How Workflow Metrics Change for Intelligent Content – presentation from ICC 2014

3 Mar

Hot off the polishing press: my presentation from the Intelligent Content Conference, held last week in San Jose.

No matter where you are on the path from unstructured content toward Intelligent Content, metrics matter. Do you have any idea how your content creation metrics will change as you take up the challenge of creating Intelligent Content—and more importantly, how they will impact your budget and resource needs over time? This session will address these questions—plus the fundamental tasks of creating baseline metrics and integrating changing metrics into your budget planning.

On the blog this month, I’ll be going over the presentation in depth for those of you not able to make it to the conference!

Authoring in Neutral English (And other restricted-dictionary adventures)

19 Feb

Part I

Most of us work with content that will be consumed by people across the globe. So it makes sense that we should understand the basics of how to optimize content for international use.

In addition, many businesses are exploring how to move their globalization process from high touch /high human intervention, to a process that includes as much automated manipulation as possible. When editing and high-touch work on content comes at the end of the content development process, meaning close to the translation phase, there is a high cost in change management. This is expensive in terms of both time and budget, and requires heavy human-interaction with the content. In addition, working in this way does not provide the maximum opportunity for automated translation tools to “learn” from translated content, therefore eliminating opportunities to improve future translation work with those tools.

Sometimes this means translation or localization, but often it means being smart about how content is authored; writing in a way that makes that content as accessible as possible to as many readers as possible. Often this involves authoring content using one form or another of “restricted-dictionary” versions of English. Some of these include:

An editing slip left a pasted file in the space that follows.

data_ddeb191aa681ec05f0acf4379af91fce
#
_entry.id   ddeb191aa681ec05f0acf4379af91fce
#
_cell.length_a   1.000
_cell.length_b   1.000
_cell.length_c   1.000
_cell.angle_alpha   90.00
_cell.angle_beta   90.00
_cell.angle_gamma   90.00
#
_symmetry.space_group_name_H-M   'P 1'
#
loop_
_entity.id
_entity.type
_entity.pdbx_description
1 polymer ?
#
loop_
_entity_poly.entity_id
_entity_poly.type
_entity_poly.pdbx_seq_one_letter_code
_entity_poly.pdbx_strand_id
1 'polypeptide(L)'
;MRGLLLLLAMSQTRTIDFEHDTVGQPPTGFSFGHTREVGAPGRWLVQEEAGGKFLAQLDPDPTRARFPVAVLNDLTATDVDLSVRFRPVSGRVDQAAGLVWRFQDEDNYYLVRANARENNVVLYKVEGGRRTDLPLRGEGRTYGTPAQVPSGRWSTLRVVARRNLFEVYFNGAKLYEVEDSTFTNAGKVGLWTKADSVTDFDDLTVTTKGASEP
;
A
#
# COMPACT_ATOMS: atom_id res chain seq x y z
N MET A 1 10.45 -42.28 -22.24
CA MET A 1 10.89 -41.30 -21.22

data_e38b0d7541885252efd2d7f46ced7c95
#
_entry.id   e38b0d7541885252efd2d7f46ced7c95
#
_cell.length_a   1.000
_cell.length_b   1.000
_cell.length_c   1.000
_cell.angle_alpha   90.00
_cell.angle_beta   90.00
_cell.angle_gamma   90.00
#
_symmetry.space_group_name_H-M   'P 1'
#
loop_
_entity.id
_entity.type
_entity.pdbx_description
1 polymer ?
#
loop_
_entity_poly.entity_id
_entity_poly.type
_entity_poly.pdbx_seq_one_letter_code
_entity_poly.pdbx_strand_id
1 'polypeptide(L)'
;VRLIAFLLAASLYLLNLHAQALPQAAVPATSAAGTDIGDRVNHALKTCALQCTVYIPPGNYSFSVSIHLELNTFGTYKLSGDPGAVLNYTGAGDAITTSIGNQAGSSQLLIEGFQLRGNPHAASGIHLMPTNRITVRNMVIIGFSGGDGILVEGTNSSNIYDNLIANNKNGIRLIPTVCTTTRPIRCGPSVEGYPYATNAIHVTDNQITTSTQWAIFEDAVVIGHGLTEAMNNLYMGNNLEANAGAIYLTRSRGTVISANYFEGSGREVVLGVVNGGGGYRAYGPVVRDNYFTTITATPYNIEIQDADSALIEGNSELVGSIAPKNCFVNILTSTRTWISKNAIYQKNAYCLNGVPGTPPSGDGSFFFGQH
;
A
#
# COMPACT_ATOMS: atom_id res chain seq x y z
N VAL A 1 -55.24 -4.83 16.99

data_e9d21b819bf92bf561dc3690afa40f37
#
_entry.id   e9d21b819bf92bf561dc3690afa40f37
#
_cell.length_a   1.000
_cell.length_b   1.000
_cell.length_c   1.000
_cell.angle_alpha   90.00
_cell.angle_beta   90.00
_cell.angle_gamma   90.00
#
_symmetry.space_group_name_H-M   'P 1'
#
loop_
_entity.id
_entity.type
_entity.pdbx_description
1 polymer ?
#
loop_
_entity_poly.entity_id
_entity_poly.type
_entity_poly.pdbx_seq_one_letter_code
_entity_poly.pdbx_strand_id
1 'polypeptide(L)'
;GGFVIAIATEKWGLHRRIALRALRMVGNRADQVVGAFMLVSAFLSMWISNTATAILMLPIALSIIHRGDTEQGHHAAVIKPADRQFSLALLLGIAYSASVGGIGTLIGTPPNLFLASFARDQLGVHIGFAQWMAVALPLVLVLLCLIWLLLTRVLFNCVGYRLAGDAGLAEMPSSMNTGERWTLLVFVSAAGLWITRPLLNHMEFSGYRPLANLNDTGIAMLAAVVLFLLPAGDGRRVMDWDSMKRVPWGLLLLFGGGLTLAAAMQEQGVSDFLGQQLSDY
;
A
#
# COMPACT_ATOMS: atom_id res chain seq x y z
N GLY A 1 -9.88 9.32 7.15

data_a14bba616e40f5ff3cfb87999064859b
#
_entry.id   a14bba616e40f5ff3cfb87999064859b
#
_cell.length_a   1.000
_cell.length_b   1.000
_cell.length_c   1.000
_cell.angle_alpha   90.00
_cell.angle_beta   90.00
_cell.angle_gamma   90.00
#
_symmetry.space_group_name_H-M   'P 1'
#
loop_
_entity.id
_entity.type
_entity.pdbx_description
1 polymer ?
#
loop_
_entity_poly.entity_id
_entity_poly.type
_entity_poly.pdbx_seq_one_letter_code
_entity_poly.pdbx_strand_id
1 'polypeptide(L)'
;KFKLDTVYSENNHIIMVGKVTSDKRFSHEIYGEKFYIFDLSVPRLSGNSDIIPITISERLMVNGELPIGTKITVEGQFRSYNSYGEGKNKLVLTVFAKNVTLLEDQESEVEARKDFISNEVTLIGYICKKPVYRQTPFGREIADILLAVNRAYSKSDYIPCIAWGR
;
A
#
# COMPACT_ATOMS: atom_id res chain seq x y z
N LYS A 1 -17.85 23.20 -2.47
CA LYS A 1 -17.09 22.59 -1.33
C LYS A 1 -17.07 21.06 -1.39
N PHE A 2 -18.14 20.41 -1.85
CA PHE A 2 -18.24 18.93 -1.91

International   English Typically a UK-style English that most closely represents the standards learned by the majority of English speakers around the world.
Business   English A combination of International English and Business jargon, usually specific to a field or a technology.
Simplified   English A defined method of constructing written content so that it is most   easily understood by people who do not speak English as a primary language. Simplified English uses simple sentence construction, closely follows grammar rules, and is written for low-grade reading comprehension.
Neutral   English Neutral English is optimized for machine translation, not human consumption. Often a first version of text is created in standard or Simplified English, and then is modified into Neutral English before translation.

In addition to having a low barrier for comprehension and retention, content authored in this way is almost always less expensive to localize than standard US-based English or other English forms. This is because it is intentionally written using simple constructions and other conventions that help it achieve high accuracy with human and machine translation methods.

Using Optimized Content to Solve Translation Challenges

Some of the biggest challenges related to translation include the difficulties of correctly localizing idioms, metaphors, jargon, catch-phrases, and the like.

By using restricted-dictionary strategies that recommend specific grammars, re-usable content strategies (single-sourcing techniques), sentence construction guidelines, along with consistent use of boilerplate text and templates, can help authors and editors better standardize the original source material.

From such source material, it is much easier to create versions of English optimized for the correct end use – be that Business English or Neutral English.

For businesses that target only one or two languages for translation, the second level of optimization can be targeted even more specifically for that language to help for increased accuracy with translation tools.

Next Post, Part II: My story of authoring product content in Neutral English, and an interview with Scott Abel and Val Swisher